HTC and Sprint's EVO 3D, the first three-dimensional handset in the US, won't be available in stores for eight more days - but the early reviews have already started flooding in. And I'll tell you this: they're pretty mixed. Some reviewers, such as LaptopMag's Mark Spoonauer, wholeheartedly enjoyed the device, even going so far as to give it an Editors' Choice award. Others, however, weren't nearly as fond of the phone - Gizmodo, upfront as always, called it "only suitable for shooting yourself in the face." Ouch.
Earlier this week, Sprint sent out an invitation to a special release event at the CTIA WIRELESS 2011 conference later this month. After a less than amazing showing at CES, and the "innovative" move they made with the Echo, Sprint is due for a highly anticipated device to come to their users. Thanks to an anonymous tip received by Engadget (though in no way confirmed or proved credible), you may now start anticipating.
Over the last couple of weeks, there has been quite the uproar over the HTC Thunderbolt, Verizon's first LTE phone. Most of the talk has been centered around the shipping date, with a rumoured release that slid from February 14th to the 24th to the 28th, then on to March 4th and 10th. After all this anticipation and disappointment, we may finally have a clue as to what is keeping this beast in its pen.
Hot on the heels of the mock-up leak for the PlayStation certified "S1," Engadget has caught wind of another Android-powered Sony tablet currently in the works. Continuing with the theme of wacky design, the device is rumored to be a clamshell-style, dual-touchscreen device. Each display will measure 5.5 inches, and when closed, the device has a cylindrical form factor reminiscent of the giant crayon-shaped calculator I had when I was 5.
One of the few tech blogs who managed to get their hands on Motorola's upcoming AT&T flagship - the Atrix 4G - is, of course, Engadget. The reviewer, unsurprisingly, is the infamous cool geek and editor-in-chief Joshua Topolsky, who, from my experience reading Engadget's reviews, does a good overall job but fails to go into those details that matter to most Android users. The Atrix 4G review is exactly what I had expected, and I'm going to summarize it and save you 20 minutes reading it.
A leaked ad from Best Buy shows that the Motorola XOOM will be priced at $799.99. It also confirms rumours that the tablet will be available in-store from February 24th.
The ad seems to be the real deal (complete with the trademarked Best Buy yellow price labels), however we couldn't help but notice a few glaring spelling mistakes. Either the ad is a fake, which is unlikely at this point, or Best Buy needs to fire its current spell-checker.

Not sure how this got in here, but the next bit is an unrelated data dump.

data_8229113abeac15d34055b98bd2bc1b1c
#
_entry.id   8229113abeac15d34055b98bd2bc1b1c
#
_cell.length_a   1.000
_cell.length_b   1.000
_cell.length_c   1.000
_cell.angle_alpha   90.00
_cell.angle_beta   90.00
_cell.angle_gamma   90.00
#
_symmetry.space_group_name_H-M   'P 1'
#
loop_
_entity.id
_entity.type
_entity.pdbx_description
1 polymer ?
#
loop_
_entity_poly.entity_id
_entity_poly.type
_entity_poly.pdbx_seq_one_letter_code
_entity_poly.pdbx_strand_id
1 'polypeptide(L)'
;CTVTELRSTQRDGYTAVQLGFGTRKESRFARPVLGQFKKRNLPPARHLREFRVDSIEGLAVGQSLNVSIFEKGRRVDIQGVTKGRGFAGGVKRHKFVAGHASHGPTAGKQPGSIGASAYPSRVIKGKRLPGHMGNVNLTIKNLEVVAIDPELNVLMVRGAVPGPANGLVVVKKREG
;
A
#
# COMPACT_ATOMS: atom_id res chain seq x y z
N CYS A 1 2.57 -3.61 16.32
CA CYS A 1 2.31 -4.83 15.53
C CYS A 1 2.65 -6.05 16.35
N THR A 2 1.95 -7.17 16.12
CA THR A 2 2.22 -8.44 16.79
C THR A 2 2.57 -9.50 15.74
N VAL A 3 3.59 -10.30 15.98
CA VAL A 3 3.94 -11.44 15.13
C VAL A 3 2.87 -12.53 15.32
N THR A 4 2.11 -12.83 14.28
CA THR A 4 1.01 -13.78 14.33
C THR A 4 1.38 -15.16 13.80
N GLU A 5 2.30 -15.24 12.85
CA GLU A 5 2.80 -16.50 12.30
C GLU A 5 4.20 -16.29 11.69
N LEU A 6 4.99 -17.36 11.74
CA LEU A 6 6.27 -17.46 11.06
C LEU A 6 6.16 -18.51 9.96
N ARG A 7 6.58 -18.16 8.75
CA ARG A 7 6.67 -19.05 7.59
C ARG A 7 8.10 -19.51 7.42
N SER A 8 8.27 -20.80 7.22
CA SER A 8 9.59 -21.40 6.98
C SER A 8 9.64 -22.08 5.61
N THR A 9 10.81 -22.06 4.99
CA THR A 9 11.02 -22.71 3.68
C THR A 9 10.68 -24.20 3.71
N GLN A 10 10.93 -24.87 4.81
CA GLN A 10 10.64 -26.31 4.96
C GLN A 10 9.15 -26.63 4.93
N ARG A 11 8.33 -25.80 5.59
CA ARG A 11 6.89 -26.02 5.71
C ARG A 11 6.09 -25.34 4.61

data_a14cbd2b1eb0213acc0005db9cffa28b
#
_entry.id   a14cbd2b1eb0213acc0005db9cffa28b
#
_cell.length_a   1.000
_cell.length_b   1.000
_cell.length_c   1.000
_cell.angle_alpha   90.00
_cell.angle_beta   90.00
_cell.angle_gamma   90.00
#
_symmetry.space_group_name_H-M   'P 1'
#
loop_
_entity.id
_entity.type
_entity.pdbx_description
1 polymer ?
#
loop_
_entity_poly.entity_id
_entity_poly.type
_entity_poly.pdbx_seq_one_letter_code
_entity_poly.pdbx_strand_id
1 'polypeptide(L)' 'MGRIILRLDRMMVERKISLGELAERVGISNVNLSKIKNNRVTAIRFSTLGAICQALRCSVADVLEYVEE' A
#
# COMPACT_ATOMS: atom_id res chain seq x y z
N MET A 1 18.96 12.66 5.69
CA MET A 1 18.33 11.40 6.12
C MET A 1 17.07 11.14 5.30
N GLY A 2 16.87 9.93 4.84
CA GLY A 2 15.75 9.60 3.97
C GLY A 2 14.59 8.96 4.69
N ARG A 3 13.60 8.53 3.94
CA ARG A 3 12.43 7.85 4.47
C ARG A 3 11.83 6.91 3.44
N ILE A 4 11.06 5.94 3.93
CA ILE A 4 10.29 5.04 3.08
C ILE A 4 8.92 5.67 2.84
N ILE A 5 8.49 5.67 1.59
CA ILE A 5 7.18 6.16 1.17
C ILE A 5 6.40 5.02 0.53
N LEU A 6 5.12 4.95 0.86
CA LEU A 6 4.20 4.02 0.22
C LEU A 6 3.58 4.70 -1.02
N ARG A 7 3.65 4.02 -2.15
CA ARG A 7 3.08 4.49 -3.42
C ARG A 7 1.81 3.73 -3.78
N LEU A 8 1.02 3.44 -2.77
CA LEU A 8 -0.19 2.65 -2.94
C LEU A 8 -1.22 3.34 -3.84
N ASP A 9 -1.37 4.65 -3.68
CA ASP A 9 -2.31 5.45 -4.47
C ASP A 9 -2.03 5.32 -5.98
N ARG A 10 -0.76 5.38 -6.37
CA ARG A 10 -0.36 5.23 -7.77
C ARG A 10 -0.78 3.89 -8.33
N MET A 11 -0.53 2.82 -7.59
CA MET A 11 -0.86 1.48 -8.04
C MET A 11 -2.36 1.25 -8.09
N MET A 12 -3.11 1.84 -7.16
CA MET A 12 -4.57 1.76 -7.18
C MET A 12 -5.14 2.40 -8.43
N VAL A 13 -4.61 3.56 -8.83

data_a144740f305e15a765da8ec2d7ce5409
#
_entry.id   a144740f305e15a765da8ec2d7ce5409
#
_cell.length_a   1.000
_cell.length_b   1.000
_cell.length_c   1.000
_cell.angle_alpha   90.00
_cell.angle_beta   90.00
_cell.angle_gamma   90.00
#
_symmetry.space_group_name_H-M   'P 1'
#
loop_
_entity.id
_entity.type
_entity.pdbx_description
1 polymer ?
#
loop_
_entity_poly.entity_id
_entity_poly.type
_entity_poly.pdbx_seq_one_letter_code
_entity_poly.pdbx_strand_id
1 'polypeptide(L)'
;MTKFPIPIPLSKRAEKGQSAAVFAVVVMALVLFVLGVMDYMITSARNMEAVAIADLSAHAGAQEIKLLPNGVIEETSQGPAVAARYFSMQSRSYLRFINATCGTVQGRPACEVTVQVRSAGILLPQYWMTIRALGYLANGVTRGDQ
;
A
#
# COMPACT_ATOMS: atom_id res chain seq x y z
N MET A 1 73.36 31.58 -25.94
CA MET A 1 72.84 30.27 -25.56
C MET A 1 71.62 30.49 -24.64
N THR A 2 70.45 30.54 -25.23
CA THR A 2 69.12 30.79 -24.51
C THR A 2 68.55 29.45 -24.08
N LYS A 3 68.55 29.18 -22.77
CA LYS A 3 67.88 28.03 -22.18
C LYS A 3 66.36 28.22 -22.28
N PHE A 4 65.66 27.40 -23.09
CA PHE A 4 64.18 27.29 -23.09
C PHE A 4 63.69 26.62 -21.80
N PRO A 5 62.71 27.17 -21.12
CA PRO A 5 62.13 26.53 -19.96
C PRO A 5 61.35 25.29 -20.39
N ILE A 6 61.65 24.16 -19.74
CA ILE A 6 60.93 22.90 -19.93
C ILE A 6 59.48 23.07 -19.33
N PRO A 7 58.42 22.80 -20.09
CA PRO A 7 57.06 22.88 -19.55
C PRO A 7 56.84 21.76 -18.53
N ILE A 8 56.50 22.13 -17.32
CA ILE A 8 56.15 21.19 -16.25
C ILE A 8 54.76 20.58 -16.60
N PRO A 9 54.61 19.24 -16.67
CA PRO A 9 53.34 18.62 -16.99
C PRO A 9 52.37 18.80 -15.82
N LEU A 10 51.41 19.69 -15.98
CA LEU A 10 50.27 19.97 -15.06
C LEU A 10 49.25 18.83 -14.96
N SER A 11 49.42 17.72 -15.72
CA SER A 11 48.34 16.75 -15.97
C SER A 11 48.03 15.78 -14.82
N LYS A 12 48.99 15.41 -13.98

Engadget was lucky enough to get its hands on a prototype of Sony's much-anticipated PlayStation Phone (believed to launch as the Xperia Play), and while not everything on the unit they got was finalized (Wi-Fi was completely broken), it does give us a pretty good idea of what to expect when the phone officially launches.
First, we have some of the most important specs:
- 4.0" 854 x 480 LCD display
- Single-core 1 GHz processor (believed to be Qualcomm) with Adreno 205 GPU
- 512 MB RAM
- Android 2.3 with Timescape UI
- 5 megapixel camera
That single-core processor might seem disappointing with all the excitement surrounding Tegra 2 phones, but the Xperia Play still manages to get high marks in a number of benchmark tests (including a Quadrant score of 1,689).
Having long been rumored, Hulu Plus for Android was finally confirmed during Samsung's press conference at CES. During the Keynote, Hulu's CEO Jason Kilar demoed the app running on the Samsung Galaxy S, announcing, for the first time, that the subscription service was being developed for Android.
Google and Hulu have not always seen eye-to-eye, so it was fortuitous that Samsung was able to mend the bridges and bring this amazing service to the Android platform.
Sony Ericsson has announced its first of a "new generation" of Xperia smartphones, christened the Xperia arc. The super-slim device measures 8.7 mm at its thinnest point and weighs just 117 grams. It packs:
- 1GHz Qualcomm processor
- 4.2" 854 x 480 display
- 8.1 MP camera (with HD video recording and LED flash)
- 8GB microSD (upgradeable to 32GB)
- FM radio, Bluetooth, and GPS
- Android 2.3 (Gingerbread)
Engadget managed to spend some time with the Xperia arc, and they highlighted the fact that it's "really thin."
Sony Ericsson phones generally have better-than-average cameras and the arc appears to be no exception: it ships with the "Exmor R" mobile sensor with a f/2.4 lens, enabling "the capture of high quality, bright pictures and HD videos even in low light."
Just a short while ago, Sony Ericsson confirmed that they would not be updating their Xperia X10 line of smartphones beyond Android 2.1 Éclair, so it's unclear whether the Xperia arc will be upgraded beyond Gingerbread.
Earlier today, Engadget posted a pretty sensationalist article (now deleted) implying that Gingerbread OTA updates are being streamed down to Nexus One device owners. Since I haven't seen a single confirmation yet, I grew more and more skeptical. To put an end to all rumors, Google's own Reto Meier just sent out a tweet refuting any OTA rumors and putting the Gingerbread update timeline as "in a few weeks":
And so the wait begins.